Page:Popular Science Monthly Volume 6.djvu/585
MENTAL ASPECTS OF ORDINARY DISEASE.
light; can comprehend how mental depression may wait upon and depart with abdominal disturbance. The disturbance does not extend to the intellectual processes; the emotions alone are involved. The sense of well-being, or of discomfort, depending upon systemic conditions, tells of the relation existing between the emotions and the organic processes; and the nerve-tracks just described enable us to comprehend the subject more clearly.
There is an interesting point connected with this division of the cerebral hemispheres, and the functions of each division, to which we may advert. It is the association existing between states of emotional depression and abdominal disease, and the comparative absence of such depression in affections of the lungs. Marshall Hall writes: "The temper of the patient is singularly modified by different disorders and diseases. The state of despondency in cases of indigestion forms a remarkable contrast with that of hopefulness in phthisis pulnionalis, and other serious organic diseases."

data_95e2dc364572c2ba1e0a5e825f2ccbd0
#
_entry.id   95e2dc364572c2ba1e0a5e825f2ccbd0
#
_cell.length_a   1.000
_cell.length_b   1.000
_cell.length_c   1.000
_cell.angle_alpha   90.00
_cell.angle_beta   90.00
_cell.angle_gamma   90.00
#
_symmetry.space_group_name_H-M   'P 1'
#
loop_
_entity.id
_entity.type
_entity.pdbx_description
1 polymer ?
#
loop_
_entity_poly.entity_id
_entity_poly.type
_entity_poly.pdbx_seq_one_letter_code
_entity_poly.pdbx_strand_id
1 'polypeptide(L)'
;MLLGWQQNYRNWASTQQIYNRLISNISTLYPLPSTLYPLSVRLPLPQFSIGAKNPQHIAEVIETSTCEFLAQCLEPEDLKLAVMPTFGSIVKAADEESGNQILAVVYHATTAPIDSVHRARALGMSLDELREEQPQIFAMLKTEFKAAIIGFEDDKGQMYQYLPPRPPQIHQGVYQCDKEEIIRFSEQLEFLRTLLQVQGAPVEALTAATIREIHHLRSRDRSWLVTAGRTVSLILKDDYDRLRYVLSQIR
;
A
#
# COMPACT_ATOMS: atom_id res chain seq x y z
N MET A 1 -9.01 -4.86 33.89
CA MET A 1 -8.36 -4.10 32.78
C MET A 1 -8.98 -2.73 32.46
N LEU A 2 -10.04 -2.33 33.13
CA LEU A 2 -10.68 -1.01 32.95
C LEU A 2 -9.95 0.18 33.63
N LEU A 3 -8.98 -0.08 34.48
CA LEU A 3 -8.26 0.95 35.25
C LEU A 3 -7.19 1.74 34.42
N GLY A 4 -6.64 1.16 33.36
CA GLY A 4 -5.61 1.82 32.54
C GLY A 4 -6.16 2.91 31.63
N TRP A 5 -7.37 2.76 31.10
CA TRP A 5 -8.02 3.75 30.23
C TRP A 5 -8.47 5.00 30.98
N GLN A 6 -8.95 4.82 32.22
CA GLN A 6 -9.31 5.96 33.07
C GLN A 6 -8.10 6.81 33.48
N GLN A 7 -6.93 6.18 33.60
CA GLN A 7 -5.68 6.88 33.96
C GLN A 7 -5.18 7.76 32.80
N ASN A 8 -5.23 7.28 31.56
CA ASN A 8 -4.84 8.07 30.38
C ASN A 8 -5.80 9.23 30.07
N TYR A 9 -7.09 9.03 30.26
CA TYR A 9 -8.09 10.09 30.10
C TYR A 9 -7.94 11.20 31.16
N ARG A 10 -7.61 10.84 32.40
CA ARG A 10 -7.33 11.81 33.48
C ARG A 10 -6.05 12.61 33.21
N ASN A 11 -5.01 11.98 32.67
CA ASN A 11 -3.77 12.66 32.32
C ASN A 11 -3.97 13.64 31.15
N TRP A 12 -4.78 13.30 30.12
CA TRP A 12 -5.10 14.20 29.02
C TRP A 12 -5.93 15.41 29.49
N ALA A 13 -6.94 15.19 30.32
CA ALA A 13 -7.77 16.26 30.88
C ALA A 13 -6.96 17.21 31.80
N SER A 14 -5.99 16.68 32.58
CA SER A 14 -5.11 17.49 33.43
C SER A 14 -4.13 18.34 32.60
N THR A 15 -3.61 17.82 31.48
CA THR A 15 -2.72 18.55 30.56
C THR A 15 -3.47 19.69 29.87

In diseases of the lungs, the condition of depression is rarely present, and, when so present, is possibly due to some abdominal complication; though, of course, some of the existing depression may be fairly attributed to the anxiety naturally arising from an intelligent comprehension of the danger impending. In tuberculosis of the lung there is commonly such an emotional attitude in the patient as has earned for itself the designation of spes phthisica. Here the hopefulness is as irrational as is the depression of some other affections. The consumptive patient just dropping into the grave will indulge in plans stretching far into the future, ignoring his real condition, and the impossibility of any such survival as he is calculating upon. It is a curious yet a familiar state. Hope seems to rise above the intelligence, just as in certain abdominal diseases there is a depression which defies its corrections. The intellect is not equal to finding the true bearings or of correcting the exalted emotional centres. In curious relation to these conditions stand well-known differences of the pulse. In chest-diseases the pulse is usually full, sometimes bounding; in abdominal disease it is small and often thready. The pulse of pneumonia and the pulse of peritonitis are distinctly dissimilar and contrast with each other. It is well known that there is much more tendency to collapse in abdominal than in thoracic disease; taking the conditions of the pulse together with the emotional attitudes of these affections, the synthesis is unavoidable that some effect is produced by the tubercular disease in the lungs upon the emotional centres as opposite to the effect of abdominal disease as are the varied effects upon the pulse; and further that the result is probably produced through the circulation. The explanation which is shadowed out, for it really does not amount to more, is that abdominal disease causes a depletion of the emotional centres—of which depression is the outward indication—while phthisis leads to a plethoric state associated with exalted emo-